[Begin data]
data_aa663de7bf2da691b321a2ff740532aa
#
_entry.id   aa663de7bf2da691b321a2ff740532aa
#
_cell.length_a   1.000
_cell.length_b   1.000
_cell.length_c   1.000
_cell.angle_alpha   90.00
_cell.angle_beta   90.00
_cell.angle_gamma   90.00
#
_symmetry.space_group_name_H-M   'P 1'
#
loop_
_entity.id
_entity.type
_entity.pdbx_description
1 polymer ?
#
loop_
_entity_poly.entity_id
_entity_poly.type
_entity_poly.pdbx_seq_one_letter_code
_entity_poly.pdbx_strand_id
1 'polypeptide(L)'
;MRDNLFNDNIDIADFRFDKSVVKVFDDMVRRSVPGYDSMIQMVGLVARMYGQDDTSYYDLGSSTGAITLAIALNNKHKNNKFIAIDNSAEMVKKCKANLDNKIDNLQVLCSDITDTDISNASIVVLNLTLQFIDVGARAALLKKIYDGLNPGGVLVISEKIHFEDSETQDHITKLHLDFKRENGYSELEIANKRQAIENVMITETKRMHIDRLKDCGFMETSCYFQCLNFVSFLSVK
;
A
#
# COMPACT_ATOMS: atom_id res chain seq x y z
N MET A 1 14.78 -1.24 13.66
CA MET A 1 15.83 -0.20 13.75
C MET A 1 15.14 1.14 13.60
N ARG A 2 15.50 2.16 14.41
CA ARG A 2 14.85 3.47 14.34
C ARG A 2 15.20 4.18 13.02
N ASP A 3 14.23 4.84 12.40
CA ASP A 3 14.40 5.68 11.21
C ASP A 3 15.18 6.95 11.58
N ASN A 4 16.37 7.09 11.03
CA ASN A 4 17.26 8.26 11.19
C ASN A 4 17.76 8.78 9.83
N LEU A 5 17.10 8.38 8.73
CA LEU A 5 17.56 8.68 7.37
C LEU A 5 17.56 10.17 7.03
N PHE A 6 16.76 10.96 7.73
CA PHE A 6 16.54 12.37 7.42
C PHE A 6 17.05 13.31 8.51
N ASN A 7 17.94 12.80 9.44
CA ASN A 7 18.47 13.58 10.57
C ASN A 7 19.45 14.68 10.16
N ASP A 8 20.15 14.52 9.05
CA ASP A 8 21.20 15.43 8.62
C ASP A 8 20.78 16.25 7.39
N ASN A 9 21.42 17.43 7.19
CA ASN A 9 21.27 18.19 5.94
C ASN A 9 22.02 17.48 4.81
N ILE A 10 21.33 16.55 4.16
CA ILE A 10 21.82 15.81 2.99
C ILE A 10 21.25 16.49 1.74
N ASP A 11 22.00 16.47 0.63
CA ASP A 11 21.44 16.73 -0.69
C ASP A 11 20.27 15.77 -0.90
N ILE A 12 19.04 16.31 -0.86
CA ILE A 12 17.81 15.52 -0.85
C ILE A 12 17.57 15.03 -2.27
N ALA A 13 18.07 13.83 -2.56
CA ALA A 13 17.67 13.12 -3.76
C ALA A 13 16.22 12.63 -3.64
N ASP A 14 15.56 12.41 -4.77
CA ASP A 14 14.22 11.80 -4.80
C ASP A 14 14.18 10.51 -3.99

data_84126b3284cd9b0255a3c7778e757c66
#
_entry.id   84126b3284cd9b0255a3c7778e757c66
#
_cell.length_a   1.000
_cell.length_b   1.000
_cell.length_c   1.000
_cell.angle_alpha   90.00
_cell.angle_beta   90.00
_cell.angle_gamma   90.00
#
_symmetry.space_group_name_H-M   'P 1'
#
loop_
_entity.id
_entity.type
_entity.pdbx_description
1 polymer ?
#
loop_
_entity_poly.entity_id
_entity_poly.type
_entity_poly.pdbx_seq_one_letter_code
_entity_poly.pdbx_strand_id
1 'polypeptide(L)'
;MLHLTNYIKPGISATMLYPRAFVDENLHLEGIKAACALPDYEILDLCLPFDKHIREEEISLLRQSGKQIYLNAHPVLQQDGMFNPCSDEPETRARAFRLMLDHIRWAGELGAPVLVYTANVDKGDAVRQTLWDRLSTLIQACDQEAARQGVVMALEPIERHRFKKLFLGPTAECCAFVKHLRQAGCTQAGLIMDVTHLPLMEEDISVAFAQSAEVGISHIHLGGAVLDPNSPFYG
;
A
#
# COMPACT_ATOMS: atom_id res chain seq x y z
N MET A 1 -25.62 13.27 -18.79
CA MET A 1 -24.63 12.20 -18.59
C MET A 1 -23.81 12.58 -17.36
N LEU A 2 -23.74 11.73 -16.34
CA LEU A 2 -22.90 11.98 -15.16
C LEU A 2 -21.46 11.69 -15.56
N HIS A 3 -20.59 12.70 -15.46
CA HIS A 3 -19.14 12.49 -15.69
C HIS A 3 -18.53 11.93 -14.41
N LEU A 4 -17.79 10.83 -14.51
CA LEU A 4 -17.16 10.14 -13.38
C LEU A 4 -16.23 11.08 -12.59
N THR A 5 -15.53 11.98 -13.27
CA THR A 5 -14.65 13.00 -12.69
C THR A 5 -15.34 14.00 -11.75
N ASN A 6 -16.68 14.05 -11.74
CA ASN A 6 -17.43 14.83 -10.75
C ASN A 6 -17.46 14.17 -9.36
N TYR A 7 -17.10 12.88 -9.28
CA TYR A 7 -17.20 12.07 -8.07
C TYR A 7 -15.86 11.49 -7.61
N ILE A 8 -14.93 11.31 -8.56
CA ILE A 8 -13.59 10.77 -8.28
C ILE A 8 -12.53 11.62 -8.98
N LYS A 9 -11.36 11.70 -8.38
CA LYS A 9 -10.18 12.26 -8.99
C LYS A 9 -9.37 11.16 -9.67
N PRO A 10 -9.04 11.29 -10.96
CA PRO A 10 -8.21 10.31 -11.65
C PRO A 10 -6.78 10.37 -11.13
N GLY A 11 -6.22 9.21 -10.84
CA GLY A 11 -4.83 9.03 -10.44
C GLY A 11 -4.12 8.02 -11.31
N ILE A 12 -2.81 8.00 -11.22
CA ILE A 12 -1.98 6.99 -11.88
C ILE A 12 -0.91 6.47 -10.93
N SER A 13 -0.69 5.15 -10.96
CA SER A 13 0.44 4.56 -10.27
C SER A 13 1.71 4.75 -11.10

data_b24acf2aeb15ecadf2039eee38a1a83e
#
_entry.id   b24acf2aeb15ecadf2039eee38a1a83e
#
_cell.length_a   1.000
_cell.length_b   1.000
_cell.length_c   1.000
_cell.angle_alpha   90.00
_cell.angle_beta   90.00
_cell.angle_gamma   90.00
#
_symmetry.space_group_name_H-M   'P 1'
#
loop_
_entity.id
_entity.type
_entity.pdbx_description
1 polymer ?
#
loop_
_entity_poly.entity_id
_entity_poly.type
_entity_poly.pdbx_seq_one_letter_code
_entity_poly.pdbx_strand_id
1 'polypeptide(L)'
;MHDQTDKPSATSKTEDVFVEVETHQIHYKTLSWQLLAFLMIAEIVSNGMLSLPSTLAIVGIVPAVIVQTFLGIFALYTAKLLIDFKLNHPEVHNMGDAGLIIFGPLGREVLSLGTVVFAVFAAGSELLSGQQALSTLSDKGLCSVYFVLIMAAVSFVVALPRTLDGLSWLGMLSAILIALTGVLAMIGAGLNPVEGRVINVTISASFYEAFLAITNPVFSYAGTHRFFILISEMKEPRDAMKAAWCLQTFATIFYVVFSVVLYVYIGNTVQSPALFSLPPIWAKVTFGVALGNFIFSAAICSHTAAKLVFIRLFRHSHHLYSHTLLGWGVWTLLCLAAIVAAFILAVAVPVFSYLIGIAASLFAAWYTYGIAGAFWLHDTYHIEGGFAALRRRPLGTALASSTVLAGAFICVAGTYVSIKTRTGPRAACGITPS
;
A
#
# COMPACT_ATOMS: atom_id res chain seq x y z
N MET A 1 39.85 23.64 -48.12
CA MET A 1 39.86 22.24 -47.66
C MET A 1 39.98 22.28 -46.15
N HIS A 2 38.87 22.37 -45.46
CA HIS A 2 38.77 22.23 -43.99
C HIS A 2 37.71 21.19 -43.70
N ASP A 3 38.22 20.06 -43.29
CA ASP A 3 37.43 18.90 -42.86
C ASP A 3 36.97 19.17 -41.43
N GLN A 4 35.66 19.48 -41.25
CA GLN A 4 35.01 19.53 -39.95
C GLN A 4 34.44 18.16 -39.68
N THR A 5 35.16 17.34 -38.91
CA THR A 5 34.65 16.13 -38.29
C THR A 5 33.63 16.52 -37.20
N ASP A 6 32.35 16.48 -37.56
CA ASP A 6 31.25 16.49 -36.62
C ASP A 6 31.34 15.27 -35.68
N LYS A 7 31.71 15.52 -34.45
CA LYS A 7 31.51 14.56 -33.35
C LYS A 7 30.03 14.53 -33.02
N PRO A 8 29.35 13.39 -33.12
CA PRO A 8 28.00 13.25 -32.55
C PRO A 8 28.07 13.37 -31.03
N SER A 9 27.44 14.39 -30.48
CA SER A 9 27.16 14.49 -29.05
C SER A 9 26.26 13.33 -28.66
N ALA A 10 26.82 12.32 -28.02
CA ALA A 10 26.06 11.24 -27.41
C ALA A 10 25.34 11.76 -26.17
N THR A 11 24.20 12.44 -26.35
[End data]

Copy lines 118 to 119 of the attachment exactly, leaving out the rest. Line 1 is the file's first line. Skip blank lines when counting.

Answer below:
N ASN A 6 -16.68 14.05 -11.74
CA ASN A 6 -17.43 14.83 -10.75